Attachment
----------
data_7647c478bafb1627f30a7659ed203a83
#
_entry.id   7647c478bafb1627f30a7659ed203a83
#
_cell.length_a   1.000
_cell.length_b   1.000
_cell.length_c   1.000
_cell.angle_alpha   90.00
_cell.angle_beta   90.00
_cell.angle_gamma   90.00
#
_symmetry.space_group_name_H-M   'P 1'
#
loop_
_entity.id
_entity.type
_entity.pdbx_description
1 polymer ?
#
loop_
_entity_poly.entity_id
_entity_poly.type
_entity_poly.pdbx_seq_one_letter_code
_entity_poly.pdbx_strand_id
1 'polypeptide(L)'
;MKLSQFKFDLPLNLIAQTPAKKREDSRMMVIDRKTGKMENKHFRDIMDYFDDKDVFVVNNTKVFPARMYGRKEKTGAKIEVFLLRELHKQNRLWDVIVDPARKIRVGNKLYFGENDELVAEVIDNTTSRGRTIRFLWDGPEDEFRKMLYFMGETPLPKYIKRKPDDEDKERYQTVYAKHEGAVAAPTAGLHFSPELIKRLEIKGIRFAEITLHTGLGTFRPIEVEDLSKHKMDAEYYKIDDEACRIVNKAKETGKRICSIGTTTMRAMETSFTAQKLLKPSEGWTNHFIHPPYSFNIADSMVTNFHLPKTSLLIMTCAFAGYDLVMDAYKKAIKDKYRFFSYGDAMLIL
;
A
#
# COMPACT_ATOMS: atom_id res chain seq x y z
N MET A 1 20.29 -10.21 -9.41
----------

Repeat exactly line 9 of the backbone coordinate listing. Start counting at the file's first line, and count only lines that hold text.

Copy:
_cell.angle_beta   90.00